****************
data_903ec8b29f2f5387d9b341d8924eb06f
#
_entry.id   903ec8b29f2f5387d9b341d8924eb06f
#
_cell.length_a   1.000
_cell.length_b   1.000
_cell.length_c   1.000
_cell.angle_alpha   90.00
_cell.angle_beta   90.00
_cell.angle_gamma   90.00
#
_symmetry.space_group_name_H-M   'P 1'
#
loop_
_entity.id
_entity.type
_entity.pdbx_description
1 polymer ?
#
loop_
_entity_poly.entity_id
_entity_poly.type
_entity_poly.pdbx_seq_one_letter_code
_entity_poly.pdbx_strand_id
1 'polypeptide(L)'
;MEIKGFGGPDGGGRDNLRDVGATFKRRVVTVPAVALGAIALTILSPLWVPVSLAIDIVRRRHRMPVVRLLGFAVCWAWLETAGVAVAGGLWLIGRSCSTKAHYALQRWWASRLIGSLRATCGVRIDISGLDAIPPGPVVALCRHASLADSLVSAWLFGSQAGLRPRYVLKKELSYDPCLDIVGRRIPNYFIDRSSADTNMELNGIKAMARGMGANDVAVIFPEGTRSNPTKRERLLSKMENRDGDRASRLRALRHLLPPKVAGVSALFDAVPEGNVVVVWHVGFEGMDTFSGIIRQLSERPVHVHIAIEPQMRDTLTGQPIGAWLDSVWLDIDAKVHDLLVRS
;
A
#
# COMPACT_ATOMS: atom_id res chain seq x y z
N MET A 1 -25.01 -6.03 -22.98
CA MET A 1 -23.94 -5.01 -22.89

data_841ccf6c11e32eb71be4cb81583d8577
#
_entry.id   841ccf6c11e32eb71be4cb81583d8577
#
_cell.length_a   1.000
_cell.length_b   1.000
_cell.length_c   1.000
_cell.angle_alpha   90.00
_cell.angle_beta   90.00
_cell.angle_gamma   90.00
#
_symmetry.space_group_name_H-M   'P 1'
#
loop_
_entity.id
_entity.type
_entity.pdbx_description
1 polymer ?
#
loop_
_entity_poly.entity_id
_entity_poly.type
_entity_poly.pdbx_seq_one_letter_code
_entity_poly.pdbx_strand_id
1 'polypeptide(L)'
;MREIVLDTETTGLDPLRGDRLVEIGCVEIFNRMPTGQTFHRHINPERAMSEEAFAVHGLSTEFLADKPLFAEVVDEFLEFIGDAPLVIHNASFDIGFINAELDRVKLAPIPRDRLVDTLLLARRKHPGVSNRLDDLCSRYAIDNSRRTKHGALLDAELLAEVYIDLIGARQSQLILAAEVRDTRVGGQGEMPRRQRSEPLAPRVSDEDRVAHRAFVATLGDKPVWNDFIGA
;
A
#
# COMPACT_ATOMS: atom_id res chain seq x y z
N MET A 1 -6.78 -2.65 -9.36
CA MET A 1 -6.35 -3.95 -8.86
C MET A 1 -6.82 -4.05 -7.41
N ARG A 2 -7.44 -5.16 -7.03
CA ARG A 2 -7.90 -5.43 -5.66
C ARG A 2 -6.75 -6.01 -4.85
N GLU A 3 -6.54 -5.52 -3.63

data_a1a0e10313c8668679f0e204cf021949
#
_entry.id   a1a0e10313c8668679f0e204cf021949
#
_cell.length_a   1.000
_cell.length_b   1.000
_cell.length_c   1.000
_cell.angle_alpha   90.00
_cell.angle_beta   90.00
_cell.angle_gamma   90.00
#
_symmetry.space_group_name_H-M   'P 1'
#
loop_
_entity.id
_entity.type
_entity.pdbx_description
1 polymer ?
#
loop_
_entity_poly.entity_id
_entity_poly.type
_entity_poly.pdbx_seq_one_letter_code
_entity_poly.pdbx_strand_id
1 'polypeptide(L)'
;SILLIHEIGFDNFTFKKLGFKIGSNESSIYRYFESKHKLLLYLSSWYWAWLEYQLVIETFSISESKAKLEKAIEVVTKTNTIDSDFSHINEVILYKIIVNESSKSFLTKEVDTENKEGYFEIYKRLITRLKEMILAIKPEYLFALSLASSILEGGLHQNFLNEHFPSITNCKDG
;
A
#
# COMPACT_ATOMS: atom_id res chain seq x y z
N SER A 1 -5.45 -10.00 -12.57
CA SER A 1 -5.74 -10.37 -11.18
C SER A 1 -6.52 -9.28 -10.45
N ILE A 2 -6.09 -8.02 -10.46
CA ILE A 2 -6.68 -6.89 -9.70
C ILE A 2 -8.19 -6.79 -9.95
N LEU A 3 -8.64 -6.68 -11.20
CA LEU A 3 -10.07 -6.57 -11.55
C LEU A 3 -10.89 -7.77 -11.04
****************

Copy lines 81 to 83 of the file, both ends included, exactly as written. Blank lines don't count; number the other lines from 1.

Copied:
_symmetry.space_group_name_H-M   'P 1'
#
loop_